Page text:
Digital Citizenship Survival Kit
I got this great idea from Pinterest and was looking forward to trying it out and this week fifth graders helped me do just that. This simple idea is from a blog called comfortably20.blogspot.com and it uses real life props to reinforce some of the basic tenets of digital citizenship. I’ve found that lecturing about this isn’t as effective as I’d like it to be and so this time students took over and ran their own lesson. With the help of my iPad, a wonderful new accessory called a Justand to turn it into a document camera, and a fantastic app called Stage, students took each item out of the Digital Citizenship Survival Kit and they discussed as a group what the item symbolized. They annotated on the screen when they were happy with a consensus.
The items are a padlock (for strong passwords and keeping personal info locked up), a tube of toothpaste (for keeping it “clean” in regards to language and also to demonstrate that what you put on the internet is “out there” and impossible to get back, like trying to put toothpaste back into the tube), a permanent marker (for the fact that everything you put online is permanent even if you hit the delete button), and the toothbrush (for not sharing passwords just like you wouldn’t share your toothbrush).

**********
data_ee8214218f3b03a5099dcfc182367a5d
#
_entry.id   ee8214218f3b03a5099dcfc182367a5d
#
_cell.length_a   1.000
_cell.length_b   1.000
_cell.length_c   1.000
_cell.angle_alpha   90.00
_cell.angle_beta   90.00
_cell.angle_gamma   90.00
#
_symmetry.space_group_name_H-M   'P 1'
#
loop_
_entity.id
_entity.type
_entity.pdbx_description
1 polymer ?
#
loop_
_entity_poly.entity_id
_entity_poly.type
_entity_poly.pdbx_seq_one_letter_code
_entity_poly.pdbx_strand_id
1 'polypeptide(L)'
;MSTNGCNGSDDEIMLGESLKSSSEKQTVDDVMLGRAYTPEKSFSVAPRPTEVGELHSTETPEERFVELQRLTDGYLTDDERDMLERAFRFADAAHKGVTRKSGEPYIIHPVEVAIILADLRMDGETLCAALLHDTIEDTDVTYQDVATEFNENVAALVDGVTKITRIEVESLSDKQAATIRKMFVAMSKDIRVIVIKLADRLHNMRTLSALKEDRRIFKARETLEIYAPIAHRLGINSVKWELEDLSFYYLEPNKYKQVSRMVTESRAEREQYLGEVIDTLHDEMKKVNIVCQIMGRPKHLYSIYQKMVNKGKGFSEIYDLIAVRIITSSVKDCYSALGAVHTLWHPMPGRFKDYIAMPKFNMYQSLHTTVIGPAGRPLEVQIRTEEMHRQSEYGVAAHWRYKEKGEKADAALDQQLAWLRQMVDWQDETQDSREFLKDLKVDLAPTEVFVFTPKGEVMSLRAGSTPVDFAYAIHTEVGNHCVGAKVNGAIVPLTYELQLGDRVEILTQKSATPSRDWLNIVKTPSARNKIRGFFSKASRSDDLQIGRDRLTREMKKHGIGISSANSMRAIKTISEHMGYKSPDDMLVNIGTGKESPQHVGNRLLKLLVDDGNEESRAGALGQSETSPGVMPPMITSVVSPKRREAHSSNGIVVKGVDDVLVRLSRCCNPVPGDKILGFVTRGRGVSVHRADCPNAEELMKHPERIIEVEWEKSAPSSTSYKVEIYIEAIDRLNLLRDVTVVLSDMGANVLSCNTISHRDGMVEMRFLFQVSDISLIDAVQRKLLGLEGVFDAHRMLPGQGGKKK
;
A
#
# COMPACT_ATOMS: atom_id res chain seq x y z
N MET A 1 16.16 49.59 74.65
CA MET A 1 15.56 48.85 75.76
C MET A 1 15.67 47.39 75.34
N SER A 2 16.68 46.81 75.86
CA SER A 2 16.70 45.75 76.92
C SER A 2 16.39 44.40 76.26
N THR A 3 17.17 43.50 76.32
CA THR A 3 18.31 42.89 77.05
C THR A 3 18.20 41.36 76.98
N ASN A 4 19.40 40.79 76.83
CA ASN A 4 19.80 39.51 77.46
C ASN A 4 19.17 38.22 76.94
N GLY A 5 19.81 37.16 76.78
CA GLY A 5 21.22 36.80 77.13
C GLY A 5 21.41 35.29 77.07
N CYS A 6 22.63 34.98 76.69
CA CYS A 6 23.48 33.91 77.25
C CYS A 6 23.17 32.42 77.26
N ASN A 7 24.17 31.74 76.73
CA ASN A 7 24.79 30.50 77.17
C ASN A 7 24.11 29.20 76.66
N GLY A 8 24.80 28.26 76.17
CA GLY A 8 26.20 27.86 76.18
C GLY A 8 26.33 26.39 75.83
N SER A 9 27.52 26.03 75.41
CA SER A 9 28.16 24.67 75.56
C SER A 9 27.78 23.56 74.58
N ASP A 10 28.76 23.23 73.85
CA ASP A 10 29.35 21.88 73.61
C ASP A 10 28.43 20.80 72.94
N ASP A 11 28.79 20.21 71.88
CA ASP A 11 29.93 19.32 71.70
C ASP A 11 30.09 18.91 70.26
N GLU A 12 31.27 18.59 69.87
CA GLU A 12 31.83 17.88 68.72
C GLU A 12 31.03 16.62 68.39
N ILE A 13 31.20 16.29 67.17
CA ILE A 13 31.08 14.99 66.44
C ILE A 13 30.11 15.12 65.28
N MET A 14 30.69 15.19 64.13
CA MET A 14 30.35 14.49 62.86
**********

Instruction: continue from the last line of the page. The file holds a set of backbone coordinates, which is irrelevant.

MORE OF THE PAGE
Students loved using the iPad as a presentation tool and this was a great way to introduce them to that skill and the type of app they could use to demonstrate their learning.
Also in the Library this week….
Kindergarten–We read one of our favorite Halloween books, Room On the Broom by Julia Donaldson. Great story, great rhymes, great vocabulary to figure out, and wonderful illustrations. We used our story re-telling rope at the end to retell the story, too.
First Grade–First graders enjoyed the book app The Witch Has An Itch by Donna Guthrie. This is a simple app–no interactive features–but they liked the story of a witch who became allergic to doing bad spells, and really enjoyed the reading by the author.
Second Grade–Lula’s Brew by Elizabeth O. Dulemba, is another book app that does not have interactive features but has wonderful illustrations that looked amazing on the big screen TV. Second graders loved the rhyming story and the idea of a little witch who wanted to do things her own way–a good way.
Third Grade–One of my favorite Halloween read-alouds is Chris Van Allsburg’s The Widow’s Broom. The moody, atmospheric illustrations are the perfect counterpart to the wonderful, weird story of a witch’s broom that comes to life and the widow who saves it from her close-minded neighbors. We compared it to an ebook which would have most likely had interactive features and realized that with a drawing, albeit an amazingly clever one, our minds can do exactly what technology can do and sometimes better!
Fourth Grade–Using a Visible Thinking Routine called See, Think, Wonder, fourth graders looked at and discussed an illustration from Esteban and the Ghost by Sibyl Hancock and then heard the story. The enjoyed trying to figure out what the illustration meant and then finding it later in the story and comparing their ideas with those of the story.
Fifth Grade–see opening post
Sixth Grade–no library this week due to the Fall Festival.